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Friday, 28 October 1904


Mr PAGE (Maranoa) - The thanks of honorable members are due to the honorable member for Lang for the information which he has given us about the trade of these islands. Last night the Prime Minister jocularly made a few statements in regard to the proposal which were quite in- sufficient, but with which he seemed to think we should be content. I have ascertained that the value of the exports from these islands to Australia amounted in 1899 to £23,261 ; in 1900, to £21,785; in 1901, to £16,116; in 1902, to £20,094 ; and in 1903, to £1 8,066. To obtain this trade the Government asks us to pay a subsidy of £12,000. The Prime Minister said last night that means would be taken to settle the island bv immigration. That is a fine thing to propose, when we have millions of acres of unoccupied land in Australia, and are crying out for population. Notwithstanding all the facts furnished by the honorable member for Lang, I have ascertained that the French, after an occupation of twenty years, have settled only 255 persons there, and the English, after an occupation of forty years,, have settled only 214 persons, of whom thirty-four are missionaries.


Mr Johnson - The English have not colonized the islands ; they have only traded with them.


Mr PAGE - The honorable member for Lang has told us that a French colonization society is paying subsidies to olbtain the trade of the 255 French residents. On five of the islands there are more Frenchmen than Englishmen, and on five others more Englishmen than Frenchmen, so that the influence of the two powers there must be about the same. But, although the honorable member for Lang tells us that the French are taking away the trade of the islands, we have it on the authority of the Prime Minister that it is the Germans who are doing so.


Mr DUGALD THOMSON (NORTH SYDNEY, NEW SOUTH WALES) - That statement had reference to the Marshall and Gilbert groups.


Mr McDonald - All the emphasis has been laid on the importance of the New Hebrides trade.


Mr PAGE - Yes; all we have heard about is the importance of the New Hebrides trade.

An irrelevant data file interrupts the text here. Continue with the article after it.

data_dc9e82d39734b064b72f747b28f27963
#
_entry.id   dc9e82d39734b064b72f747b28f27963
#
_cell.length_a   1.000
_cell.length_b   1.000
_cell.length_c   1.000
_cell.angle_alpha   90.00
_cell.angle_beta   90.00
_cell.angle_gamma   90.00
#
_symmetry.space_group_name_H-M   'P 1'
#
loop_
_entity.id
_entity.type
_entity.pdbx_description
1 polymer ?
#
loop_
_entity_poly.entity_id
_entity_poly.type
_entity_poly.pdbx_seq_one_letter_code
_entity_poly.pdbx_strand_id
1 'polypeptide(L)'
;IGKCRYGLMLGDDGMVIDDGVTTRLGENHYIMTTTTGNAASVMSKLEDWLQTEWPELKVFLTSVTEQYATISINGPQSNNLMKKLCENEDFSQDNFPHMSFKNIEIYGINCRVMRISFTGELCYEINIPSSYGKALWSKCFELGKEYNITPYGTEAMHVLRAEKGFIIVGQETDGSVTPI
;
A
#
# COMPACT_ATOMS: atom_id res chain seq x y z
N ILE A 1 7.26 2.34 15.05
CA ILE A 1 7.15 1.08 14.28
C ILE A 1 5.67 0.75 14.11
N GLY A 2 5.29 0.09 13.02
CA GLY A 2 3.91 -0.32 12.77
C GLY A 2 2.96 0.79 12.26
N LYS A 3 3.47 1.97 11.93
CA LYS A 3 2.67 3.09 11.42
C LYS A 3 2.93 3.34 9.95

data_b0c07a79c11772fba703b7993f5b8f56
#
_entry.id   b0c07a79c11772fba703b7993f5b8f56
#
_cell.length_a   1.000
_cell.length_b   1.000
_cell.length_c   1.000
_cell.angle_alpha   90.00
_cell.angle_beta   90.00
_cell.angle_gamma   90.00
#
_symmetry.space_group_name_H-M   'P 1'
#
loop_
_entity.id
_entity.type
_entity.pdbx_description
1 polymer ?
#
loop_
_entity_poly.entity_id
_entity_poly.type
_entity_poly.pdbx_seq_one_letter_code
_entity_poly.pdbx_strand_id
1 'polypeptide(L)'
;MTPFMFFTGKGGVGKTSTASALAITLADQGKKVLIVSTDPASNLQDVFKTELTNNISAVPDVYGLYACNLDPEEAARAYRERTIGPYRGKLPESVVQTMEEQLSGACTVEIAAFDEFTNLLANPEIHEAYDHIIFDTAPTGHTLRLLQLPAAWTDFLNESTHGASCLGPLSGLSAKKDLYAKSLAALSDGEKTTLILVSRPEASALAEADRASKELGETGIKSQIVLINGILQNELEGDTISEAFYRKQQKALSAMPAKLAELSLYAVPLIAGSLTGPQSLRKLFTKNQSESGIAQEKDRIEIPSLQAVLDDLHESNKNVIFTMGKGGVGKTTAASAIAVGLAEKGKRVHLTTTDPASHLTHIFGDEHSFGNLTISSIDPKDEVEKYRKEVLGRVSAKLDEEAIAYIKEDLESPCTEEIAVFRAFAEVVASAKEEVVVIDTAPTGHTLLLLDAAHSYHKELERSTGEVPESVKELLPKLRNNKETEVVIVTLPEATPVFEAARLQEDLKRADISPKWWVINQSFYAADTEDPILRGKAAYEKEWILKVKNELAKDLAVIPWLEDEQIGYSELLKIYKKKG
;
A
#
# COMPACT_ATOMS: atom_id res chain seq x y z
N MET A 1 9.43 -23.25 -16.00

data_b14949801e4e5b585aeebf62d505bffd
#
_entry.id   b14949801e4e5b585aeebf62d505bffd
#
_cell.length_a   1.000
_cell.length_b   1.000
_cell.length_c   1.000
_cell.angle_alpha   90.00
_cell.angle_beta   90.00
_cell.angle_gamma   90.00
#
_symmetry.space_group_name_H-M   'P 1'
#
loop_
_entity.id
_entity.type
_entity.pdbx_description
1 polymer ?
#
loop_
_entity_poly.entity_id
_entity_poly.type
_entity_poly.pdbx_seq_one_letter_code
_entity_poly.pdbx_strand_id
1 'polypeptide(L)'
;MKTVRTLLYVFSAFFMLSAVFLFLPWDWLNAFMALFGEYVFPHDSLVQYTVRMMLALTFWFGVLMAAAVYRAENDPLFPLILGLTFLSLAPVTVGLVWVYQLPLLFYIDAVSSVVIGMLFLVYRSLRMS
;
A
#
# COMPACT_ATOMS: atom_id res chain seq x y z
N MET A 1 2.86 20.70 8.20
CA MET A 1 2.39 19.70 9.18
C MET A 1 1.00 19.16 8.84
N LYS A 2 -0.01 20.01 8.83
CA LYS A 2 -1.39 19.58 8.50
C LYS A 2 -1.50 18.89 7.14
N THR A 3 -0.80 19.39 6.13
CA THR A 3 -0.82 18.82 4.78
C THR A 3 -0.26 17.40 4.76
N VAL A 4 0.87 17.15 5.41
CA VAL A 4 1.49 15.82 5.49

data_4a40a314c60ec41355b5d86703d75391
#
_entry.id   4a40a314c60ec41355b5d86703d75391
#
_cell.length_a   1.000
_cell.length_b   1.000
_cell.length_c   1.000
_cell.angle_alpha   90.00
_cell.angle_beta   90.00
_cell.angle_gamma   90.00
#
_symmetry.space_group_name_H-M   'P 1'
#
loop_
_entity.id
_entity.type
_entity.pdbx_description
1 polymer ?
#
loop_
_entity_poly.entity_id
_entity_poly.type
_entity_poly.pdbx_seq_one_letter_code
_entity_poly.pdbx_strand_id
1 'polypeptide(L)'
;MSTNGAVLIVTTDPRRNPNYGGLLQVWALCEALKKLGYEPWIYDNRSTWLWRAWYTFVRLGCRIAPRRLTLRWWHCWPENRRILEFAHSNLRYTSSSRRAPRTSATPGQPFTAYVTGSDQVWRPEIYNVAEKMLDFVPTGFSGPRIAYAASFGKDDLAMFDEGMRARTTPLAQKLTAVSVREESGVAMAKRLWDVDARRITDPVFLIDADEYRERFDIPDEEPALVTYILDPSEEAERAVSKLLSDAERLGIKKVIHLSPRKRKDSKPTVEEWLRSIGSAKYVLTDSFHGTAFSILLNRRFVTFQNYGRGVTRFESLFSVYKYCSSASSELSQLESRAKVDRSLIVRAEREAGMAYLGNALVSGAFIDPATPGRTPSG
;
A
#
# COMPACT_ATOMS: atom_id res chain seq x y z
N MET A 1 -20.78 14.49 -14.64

Mr Johnson - The subsidy covers the mail service to the other islands as well.


Mr PAGE - I know that; but apparently what is chiefly aimed at is the trade of the New Hebrides. The honorable member for Lang told us that Messrs. Burns, Philp, and Company were losing £16,000 per annum in connexion with this service. I do not know how to manage a steam-ship company, but, as a business man, I do know how to run a one-horse show, and I take it for granted that the same principle applies in both cases. If a company cannot be run at a profit it must shut up shop. I suppose that the representatives of Queensland know Messrs. Burns, Philp, and Company as well as do any honorable members in this House ; and it will be difficult to persuade them that that company are, in a spirit of pure patriotism, submitting to a loss of £16,000 per annum, in order to secure a trade worth only £18,000 per annum. Instead of paying £12,000, by way of subsidy, in order to secure a trade worth only £18,000 per annum, it would be better for us to make a present of £5,000 to the people of the New Hebrides, and have nothing further to do with them. When applications are made for the establishment of new mail services, such as are badly needed in many parts of the back blocks, it is as difficult to obtain any concession from the Government as to draw a tooth from a rhinoceros. When the honorable member for Darwin asked that a weekly mail service should be established between Tasmania and King Island, at a cost of between £400 and £500 per annum, his request was refused, on the ground that the cost would be too great. Yet there are more inhabitants on King Island than there are British settlers in the New Hebrides ; and, moreover, King Island forms part and parcel of the Commonwealth, whilst the New Hebrides are beyond our limits. It is ridiculous to talk of granting special facilities to the British settlers in the Pacific Islands, whilst we are denying ordinary postal conveniences to our own citizens. I intend to strongly oppose the Government proposal.







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